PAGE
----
Video: Animating positionNow that you know the basics, let's recreate the animation we saw earlier. Select Animator 1 and press Delete, so we can start again with a clean slate. I'll click on the Animate button and select Position. I'll twirl down Range Selector, and I can check that my values are in percent. Currently, all of the characters are selected. So when I add an offset on the y axis--let's move it up-- I won't move the characters off onto the pasteboard because I want you to be able to see them for now, so we'll leave it at around -180.
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One of the cornerstones of motion graphics is creating and animating type. In this course, Trish Meyer shows how to typeset titles professionally and create custom animations, as well as apply and modify the hundreds of text animation presets that After Effects ships with. Additionally, Chris Meyer shows how to add audio to projects, including spotting "hit points" to align keyframes and video action.
The After Effects Apprentice videos on lynda.com were created by Trish and Chris Meyer and are designed to be used on their own and as a companion to their book After Effects Apprentice. We are honored to host these tutorials in the lynda.com Online Training Library®.
- The core text animation recipes
- Animating text along a path
- Working with text animation presets
- Timing animation to audio
- Per-character 3D type
- Rendering with an alpha channel
- Making Photoshop type editable in After Effects
- Professional typesetting tips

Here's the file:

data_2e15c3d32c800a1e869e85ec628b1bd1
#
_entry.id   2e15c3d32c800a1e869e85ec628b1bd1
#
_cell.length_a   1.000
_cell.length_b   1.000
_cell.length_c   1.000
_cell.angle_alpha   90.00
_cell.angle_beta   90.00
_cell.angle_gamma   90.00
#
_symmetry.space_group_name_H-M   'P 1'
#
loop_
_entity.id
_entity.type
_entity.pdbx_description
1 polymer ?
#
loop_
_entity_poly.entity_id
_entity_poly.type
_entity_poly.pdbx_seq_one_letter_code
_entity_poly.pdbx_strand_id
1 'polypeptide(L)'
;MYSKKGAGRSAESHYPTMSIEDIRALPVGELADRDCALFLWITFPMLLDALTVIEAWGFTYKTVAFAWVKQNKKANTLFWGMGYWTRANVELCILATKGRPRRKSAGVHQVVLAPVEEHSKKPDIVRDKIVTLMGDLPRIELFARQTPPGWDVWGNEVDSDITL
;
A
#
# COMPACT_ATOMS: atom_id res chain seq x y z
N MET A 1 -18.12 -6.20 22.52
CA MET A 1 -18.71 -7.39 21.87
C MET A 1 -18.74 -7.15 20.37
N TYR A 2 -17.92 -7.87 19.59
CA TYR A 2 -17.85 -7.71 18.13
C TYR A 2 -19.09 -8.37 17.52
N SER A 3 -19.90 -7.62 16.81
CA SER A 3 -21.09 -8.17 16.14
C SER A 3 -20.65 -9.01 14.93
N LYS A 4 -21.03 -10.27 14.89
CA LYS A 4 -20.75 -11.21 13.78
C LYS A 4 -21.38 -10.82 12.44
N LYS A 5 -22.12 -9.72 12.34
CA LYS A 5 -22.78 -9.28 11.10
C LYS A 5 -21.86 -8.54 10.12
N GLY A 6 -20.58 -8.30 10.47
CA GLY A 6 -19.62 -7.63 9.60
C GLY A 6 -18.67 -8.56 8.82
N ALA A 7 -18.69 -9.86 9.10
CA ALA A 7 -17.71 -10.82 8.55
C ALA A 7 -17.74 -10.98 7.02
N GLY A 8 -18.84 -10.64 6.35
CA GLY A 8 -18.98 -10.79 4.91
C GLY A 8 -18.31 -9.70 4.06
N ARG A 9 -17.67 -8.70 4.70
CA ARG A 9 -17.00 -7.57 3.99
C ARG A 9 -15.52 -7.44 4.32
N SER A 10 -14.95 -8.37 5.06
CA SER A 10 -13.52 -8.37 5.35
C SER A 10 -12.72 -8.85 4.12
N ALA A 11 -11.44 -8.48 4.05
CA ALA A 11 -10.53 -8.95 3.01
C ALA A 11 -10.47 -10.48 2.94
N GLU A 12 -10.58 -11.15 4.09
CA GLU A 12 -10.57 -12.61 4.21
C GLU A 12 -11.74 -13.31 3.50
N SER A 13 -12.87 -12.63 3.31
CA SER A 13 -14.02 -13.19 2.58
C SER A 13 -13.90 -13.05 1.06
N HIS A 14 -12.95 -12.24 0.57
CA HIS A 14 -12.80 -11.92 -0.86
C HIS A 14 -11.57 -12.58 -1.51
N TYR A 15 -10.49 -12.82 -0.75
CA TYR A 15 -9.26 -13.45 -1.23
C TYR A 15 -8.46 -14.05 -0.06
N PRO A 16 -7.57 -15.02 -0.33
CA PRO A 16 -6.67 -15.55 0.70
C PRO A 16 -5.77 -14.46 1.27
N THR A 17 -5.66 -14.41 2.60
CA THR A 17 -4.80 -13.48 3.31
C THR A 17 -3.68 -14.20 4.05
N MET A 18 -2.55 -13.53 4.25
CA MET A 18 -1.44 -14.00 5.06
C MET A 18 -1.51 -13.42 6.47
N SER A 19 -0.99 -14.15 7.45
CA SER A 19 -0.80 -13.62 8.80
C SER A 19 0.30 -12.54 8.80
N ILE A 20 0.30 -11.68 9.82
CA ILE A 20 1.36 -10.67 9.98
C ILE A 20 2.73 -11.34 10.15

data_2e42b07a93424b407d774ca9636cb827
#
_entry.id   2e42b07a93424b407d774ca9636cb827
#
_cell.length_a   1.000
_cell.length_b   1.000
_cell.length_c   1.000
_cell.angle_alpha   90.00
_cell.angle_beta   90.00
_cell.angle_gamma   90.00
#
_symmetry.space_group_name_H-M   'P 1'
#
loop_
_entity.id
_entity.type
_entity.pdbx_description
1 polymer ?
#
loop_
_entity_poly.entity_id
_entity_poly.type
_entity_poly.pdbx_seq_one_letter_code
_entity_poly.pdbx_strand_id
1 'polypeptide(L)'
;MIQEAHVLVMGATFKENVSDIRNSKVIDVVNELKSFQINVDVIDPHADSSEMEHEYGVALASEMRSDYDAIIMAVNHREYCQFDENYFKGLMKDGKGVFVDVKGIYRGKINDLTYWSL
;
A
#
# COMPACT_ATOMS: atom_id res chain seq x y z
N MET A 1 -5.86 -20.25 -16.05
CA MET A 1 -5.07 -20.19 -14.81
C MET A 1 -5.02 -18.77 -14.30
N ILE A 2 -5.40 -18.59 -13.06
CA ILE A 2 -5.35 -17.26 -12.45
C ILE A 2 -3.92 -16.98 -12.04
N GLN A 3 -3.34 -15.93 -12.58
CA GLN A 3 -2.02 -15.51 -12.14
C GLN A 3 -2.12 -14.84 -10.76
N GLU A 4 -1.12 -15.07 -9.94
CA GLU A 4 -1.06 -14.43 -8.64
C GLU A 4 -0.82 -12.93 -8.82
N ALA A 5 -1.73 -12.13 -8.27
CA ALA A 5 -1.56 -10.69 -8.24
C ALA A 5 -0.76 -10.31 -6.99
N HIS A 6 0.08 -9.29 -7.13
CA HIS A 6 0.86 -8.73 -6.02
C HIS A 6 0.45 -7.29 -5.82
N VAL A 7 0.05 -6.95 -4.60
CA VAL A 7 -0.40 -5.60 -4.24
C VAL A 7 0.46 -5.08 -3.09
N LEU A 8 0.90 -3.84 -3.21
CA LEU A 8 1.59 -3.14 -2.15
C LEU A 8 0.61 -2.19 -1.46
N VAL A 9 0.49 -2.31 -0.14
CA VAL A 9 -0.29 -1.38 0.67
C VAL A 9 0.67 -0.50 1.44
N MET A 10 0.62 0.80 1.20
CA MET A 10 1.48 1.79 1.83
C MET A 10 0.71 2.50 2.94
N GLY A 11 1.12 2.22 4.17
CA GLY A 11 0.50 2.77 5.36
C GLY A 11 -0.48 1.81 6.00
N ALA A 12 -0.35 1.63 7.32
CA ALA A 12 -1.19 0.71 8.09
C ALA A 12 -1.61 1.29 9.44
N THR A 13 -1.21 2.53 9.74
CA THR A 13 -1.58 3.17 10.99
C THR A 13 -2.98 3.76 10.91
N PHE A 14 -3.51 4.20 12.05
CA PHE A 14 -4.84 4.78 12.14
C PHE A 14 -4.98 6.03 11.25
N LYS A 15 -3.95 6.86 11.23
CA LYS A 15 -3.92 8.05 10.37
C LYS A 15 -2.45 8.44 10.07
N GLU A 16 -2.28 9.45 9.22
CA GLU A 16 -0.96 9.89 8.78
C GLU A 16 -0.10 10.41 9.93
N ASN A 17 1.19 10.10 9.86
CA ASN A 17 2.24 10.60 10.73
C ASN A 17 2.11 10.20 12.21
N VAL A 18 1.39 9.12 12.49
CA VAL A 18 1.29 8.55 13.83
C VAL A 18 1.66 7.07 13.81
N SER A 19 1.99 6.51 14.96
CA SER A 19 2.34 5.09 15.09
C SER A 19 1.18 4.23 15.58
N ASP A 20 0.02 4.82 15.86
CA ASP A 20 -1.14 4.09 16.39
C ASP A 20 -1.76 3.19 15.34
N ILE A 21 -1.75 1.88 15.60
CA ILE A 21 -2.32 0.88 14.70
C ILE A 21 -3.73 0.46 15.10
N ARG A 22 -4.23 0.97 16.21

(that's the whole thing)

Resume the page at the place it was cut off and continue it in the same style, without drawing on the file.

Now that you know the basics, let's recreate the animation we saw earlier. Select Animator 1 and press Delete, so we can start again with a clean slate. I'll click on the Animate button and select Position. I'll twirl down Range Selector, and I can check that my values are in percent. Currently, all of the characters are selected. So when I add an offset on the y axis--let's move it up-- I won't move the characters off onto the pasteboard because I want you to be able to see them for now, so we'll leave it at around -180.
Now we saw earlier, if I increase the value for Start, as the characters drop outside of the selection, they return to their original position. So if you guessed that we should animate start, you're correct. I'll stress again, you don't turn on the stopwatch for position. So I'll return the Start value to 0%, so all of the characters are selected, and turn on the animation stopwatch for start, so at Time 0, all of my characters are selected and they're all affected by the position offset.
For my second keyframe, I move the time indicator, let's say to one second, and I'll increase Start to 100%. I'll go a little later in time and end my work area by pressing End and press 0 to RAM preview. I now have an animation. Of course, I can always tweak this. I can move the second keyframe later in time to slow down the animation or earlier in time to speed it up. Or if I don't like how far it drops, I can change the offset value for position.
In the next movie, I'll show you how easy it is to add additional properties to the same animator.
Find answers to the most frequently asked questions about After Effects Apprentice 06: Type and Music .
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- Q: This course was updated on 11/20/2012. What changed?
- A: We have added four new movies to the end of Chapter 8, "Working With Audio." All four of these movies (Spotting dialog, Timing dialog to music, Mixing audio, and Refinements) apply to all versions covered by the course. In addition, there are new sets of exercise files designed for After Effects CS5.5 and After Effects CS6 and a companion movie that shows our premium subscribers how to use the exercise files.
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